Save a snapshot
Copy a folder "Snapshot_AR" (don't remove it, just copy) to a new location. Rename it to say "Snapshot_AR_1176_4_to_1" or to just "Waves 1176 ratio 4 to 1".
Open the file "attack_release.html".
You'll see now that snapshot name uses your folder name.
* If you want to set custom snapshot name (for example to use special characters, not allowed in folder name), you can edit the "attack_release.html" file. Find the line (near the top)
snapshot_name = "";
set your permanent snapshot name there.
Use a single SVG-file (better for sharing online)
Save a snapshot
Copy or move a single file "Snapshot_AR/attack_release_data/attack_release.svg".
rename it to whatever you want.
You can open it in text editor and change snapshot name.
For that find and edit the line:
<text class='title' … >Compressor snapshot</text>
You can also remove any parts of SVG image if you don't need them. Save.
Plugin controls overview
In the top section you'll find the measured values of attack and release time. Below them there are controls to change the point where attack and release times are measured (from 0 to 100% of Gain Reduction). Read more on that in "How Attack and Release times are calculated" chapter. Calculated levels are shown as red and green lines on graph.
In the Settings and details section you'll find extra controls and values. Editable controls are white.
Attack measure level, release measure level – levels, calculated from "attack/release measure" percent values on top of the plugin. Plugin first measures GR, then calculated these levels.
GR [max|attack|release] – view/select which GR to use for calculation (see above). Read more on that in "How "CMT Attack Release" plugin works" chapter.
Attack end, release end – time and level where attack / release phase is considered to be finished. For that the level must be static enough for a period of time. The white line on graph shows start and end of each period. Make sure "High level time" and "Low level time" set in Test Tone plugin are long enough for attack and release to end.
Current level – current level, shown by main curve.
Max level [auto|locked] – maximum reached level recalculated on each attack. Maximum level is used for calculating attack GR (max_level – attack_end_level). So if your compressor is eating attack peak really fast, you may want to "lock" your max level (do it, when compression is disabled). This way attack GR will be calculated more accurately. But as GR is also calculated on release phase, "locking" attack GR is not obligatory.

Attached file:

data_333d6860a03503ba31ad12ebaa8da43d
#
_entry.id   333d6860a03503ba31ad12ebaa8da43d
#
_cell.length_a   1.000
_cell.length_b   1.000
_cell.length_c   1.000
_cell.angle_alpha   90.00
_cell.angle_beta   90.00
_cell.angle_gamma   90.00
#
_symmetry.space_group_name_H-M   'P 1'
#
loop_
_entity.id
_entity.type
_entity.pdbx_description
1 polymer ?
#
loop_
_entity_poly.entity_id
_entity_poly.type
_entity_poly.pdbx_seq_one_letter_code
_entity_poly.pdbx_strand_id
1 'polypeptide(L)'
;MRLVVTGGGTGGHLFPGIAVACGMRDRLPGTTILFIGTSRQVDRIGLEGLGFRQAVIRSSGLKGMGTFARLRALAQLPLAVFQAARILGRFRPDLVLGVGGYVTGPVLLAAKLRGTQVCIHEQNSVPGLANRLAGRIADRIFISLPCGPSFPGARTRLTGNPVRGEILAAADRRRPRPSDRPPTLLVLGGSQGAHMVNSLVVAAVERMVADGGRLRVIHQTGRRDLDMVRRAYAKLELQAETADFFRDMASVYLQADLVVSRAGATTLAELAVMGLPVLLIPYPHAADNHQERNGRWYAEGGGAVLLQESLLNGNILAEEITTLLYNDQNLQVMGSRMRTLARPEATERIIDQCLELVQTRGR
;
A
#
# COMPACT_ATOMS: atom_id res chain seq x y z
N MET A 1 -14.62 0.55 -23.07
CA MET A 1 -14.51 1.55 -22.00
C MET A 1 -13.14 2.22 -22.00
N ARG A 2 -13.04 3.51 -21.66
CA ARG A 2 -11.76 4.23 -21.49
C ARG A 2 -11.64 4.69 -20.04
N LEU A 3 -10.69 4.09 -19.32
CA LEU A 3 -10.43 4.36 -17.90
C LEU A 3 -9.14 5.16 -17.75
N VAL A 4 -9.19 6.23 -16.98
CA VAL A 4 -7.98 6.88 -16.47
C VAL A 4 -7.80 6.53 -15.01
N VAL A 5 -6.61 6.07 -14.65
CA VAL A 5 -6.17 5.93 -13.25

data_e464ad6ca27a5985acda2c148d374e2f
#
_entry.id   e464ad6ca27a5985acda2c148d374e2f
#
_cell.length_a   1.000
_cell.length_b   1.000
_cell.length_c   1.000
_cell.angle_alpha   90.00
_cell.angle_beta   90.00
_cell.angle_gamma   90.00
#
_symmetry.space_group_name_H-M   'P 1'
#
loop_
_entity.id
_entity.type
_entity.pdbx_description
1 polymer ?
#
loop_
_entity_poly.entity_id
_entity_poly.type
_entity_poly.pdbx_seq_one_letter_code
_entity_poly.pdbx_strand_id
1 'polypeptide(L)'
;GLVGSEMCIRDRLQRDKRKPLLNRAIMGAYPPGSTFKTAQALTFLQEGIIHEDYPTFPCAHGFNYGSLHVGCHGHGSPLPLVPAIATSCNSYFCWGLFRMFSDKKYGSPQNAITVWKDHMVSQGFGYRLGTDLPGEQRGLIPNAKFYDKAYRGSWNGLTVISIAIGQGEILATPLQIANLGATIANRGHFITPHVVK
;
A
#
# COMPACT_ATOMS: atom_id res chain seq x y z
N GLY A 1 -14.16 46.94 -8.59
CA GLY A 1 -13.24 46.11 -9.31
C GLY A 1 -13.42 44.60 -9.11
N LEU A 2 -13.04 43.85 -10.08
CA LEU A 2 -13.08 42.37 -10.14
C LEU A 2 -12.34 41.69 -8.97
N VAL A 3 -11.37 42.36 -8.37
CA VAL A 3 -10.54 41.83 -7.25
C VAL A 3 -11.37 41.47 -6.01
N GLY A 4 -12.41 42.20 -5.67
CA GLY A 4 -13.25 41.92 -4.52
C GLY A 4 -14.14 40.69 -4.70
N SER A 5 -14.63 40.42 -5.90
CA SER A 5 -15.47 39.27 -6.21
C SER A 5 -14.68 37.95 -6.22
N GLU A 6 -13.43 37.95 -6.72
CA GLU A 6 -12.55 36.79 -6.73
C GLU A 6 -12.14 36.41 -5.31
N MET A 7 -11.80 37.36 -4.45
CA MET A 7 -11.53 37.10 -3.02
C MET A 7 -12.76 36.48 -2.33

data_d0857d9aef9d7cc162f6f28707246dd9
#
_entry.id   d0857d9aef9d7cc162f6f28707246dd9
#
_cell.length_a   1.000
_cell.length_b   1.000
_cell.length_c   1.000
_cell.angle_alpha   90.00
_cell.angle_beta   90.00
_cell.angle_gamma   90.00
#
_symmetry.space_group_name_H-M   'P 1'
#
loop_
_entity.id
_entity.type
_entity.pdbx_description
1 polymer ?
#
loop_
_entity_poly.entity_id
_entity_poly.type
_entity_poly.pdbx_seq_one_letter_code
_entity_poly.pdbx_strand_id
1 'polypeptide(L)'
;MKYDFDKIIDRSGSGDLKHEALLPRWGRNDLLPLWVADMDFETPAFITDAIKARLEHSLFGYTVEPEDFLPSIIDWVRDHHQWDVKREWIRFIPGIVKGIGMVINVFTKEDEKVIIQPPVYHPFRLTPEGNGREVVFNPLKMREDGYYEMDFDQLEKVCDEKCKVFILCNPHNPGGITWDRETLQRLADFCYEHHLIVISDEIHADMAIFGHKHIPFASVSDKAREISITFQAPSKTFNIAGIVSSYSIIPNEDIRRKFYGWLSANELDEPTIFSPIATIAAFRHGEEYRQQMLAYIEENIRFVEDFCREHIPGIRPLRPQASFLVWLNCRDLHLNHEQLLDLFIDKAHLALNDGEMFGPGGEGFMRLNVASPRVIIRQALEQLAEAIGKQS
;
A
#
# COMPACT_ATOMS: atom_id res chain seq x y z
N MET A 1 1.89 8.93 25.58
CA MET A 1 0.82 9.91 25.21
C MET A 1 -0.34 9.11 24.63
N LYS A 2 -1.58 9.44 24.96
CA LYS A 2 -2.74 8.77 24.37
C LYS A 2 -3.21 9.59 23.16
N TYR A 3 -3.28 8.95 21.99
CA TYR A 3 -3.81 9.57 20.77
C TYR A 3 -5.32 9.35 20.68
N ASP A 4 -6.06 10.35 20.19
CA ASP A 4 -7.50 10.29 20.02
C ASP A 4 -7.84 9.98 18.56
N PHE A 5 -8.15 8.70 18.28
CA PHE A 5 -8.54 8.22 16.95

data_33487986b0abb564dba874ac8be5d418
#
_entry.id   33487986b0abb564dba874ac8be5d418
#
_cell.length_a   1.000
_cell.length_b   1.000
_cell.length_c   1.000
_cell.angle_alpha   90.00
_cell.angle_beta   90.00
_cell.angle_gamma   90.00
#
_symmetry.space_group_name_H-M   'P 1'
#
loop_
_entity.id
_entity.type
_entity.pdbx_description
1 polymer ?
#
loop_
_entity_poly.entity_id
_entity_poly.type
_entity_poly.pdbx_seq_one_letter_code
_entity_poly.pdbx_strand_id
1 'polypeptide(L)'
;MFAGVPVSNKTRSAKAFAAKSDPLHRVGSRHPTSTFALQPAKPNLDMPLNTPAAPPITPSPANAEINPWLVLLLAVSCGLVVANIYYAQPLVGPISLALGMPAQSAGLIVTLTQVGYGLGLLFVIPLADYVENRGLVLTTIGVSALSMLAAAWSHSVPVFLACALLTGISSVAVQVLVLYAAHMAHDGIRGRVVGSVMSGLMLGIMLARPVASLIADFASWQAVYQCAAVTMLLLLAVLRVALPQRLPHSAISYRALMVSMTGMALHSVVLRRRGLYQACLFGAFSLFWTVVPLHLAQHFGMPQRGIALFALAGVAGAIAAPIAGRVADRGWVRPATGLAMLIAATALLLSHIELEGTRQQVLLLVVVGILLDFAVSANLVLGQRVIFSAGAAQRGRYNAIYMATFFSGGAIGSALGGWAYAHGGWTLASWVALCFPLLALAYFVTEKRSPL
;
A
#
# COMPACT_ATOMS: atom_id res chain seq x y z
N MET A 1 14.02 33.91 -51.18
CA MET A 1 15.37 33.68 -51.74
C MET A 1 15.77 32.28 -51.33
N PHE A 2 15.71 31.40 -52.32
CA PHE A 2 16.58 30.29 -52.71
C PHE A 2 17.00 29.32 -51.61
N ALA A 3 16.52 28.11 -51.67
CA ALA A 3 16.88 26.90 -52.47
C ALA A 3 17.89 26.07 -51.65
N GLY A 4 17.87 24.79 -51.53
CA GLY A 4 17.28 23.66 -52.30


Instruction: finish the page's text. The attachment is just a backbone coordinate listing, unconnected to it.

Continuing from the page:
Min level – level, recalculated on each release. Used to calculate release GR (gain restoration).
Frequency – detected test tone frequency.
Resolution – maximum resolution in ms. Depends on frequency and samplerate. In this plugin high and low frequencies are detected differently. Frequencies with wavelength greater than 28 samples (< 1575Hz @ 44100 ) are detected with peak detector (so resolution depends on frequency/wavelength), level of signals with higher frequencies are averaged with 28 samples "window". So the resolution is limited by that 28 samples "window". But for the frequencies with wavelength of 24, 20, 16, 12, 8 and 4 samples (they "look good" in digital form) also peak detector is used. This way resolution can be really good using such frequencies and high samplerates. (Just concern that frequencies will be high too – maybe your compressor is usually not working in that frequency range). When resolution is high ("the good frequency" is used) the resolution is shown with 3 digits and in light green.
Input channel – select Left|Right|Stereo input for plugin.
Save snapshot – select between three modes of saving snapshot:
"normal" – save single SVG snapshot after end of next cycle.
"with csv" – same as normal but with raw data in csv format.
"live mode" – save snapshots continuously.
Hi-res att | rel – affects snapshot saving. Enables saving first few milliseconds of hi-res attack/release curve as separate svg-files / layers. Requires more CPU. This option also affects saving hi-res CSV RAW-data.
Ref save | del – save or remove "reference curve" for current snapshot.
In the bottom section you'll find a few icons-buttons. An info line is placed between them, sometimes showing hints and messages.
Mute output – if you don't want to hear the test tone and forward it to next plugin. Turns blue when enabled.
Save snapshot – start/stop saving SVG snapshot / raw data (depends on settings). Turns blue when saving single snapshot or reference, green when saving in live mode, red when deleting reference.
Show/hide settings and details – show additional controls and values. Turns blue when active.
Pause – pause graph and value changes on display. Turns blue when paused.
Threshold and Ratio
Setting up the chain in your DAW
For measuring Threshold and Ratio both compressed and original test tone signals are required (via Sidechain or extra channels).
There are several ways to set a plugin chain for that:
A) Use a single track (may not work for some compressors)
1) add a quadro (four channel) track
2) insert CMT Test Tone and switch it to Thr/Ratio mode